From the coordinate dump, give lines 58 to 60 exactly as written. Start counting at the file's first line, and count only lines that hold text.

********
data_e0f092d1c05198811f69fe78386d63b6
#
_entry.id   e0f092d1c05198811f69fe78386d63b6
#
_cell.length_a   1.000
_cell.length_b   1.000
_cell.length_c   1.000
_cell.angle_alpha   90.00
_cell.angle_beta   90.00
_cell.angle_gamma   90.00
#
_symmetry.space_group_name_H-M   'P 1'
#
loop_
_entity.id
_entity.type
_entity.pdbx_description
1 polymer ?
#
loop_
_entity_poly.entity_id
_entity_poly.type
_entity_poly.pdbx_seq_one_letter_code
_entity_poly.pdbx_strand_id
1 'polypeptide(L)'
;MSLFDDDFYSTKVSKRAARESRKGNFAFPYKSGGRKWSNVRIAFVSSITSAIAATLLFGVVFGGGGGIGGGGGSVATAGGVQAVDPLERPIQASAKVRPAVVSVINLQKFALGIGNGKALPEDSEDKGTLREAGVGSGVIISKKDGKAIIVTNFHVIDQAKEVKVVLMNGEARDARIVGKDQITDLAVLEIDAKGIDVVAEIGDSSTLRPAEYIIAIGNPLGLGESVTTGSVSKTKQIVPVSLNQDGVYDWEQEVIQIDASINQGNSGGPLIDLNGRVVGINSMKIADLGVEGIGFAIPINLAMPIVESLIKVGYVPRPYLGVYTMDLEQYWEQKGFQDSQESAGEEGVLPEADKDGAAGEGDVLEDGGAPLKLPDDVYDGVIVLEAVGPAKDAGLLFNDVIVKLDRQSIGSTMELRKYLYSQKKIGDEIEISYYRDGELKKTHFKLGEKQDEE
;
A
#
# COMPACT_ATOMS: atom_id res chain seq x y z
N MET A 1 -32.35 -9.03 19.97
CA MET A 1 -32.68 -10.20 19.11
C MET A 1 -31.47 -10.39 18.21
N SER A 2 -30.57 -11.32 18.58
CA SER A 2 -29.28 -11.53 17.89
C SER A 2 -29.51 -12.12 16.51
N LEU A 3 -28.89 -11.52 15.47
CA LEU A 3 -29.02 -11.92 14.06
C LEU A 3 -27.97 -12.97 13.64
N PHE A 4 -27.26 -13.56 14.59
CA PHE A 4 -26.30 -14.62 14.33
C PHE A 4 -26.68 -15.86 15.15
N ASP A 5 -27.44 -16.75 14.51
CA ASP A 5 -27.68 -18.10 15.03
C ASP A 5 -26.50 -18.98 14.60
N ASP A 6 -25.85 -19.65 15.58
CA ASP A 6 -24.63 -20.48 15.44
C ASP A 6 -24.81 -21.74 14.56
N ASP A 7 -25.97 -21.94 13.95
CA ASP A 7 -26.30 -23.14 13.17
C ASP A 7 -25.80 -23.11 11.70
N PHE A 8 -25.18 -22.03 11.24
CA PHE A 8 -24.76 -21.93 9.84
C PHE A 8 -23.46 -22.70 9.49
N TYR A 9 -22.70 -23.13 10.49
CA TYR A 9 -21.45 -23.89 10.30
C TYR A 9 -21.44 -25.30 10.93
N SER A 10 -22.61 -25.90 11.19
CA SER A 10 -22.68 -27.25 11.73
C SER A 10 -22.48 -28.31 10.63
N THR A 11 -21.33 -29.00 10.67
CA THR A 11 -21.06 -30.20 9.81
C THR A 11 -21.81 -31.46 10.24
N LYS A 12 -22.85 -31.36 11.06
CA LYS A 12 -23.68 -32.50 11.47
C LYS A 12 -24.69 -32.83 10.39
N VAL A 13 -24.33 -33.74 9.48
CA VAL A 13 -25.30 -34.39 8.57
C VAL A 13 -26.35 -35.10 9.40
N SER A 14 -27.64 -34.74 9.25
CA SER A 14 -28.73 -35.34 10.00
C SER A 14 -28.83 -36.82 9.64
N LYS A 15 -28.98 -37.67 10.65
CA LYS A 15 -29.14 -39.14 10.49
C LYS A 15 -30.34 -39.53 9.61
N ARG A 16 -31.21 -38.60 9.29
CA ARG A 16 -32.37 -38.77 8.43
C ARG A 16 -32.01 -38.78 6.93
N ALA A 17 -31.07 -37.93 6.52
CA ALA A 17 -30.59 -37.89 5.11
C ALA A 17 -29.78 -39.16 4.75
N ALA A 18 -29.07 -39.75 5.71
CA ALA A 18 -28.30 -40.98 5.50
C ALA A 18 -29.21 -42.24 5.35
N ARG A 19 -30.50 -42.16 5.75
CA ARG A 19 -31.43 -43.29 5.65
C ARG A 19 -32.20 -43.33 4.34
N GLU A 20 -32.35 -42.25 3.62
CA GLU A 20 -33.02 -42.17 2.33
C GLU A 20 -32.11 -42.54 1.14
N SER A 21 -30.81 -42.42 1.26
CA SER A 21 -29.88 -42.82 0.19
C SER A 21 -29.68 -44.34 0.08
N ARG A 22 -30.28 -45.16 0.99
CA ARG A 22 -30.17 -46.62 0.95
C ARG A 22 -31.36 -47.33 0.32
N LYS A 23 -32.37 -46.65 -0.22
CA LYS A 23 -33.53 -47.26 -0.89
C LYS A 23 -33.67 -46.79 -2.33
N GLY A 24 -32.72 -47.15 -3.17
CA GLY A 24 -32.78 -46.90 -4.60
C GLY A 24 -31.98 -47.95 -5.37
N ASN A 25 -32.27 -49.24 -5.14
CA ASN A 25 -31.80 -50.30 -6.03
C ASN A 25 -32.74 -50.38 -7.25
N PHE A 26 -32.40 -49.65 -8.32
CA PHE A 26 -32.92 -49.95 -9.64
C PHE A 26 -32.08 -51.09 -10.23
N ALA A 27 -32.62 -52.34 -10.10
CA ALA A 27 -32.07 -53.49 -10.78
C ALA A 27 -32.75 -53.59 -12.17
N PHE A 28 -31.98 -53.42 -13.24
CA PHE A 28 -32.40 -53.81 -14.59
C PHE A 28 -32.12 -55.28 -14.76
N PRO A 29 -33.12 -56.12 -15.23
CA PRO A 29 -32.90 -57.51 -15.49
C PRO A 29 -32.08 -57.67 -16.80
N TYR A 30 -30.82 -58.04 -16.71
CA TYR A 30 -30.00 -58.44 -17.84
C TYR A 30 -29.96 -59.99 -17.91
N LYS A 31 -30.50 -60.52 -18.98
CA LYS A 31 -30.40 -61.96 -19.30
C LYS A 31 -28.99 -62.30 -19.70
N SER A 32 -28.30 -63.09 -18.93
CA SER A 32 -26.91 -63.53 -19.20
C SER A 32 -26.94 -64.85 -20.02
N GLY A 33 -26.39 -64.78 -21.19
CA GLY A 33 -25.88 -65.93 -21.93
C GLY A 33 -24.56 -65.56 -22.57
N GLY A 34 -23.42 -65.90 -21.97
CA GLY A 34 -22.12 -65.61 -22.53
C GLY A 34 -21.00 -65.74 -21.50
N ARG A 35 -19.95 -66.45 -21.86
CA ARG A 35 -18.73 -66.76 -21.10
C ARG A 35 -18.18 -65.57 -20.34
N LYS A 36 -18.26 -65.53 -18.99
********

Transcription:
N SER A 10 -22.61 -25.90 11.19
CA SER A 10 -22.68 -27.25 11.73
C SER A 10 -22.48 -28.31 10.63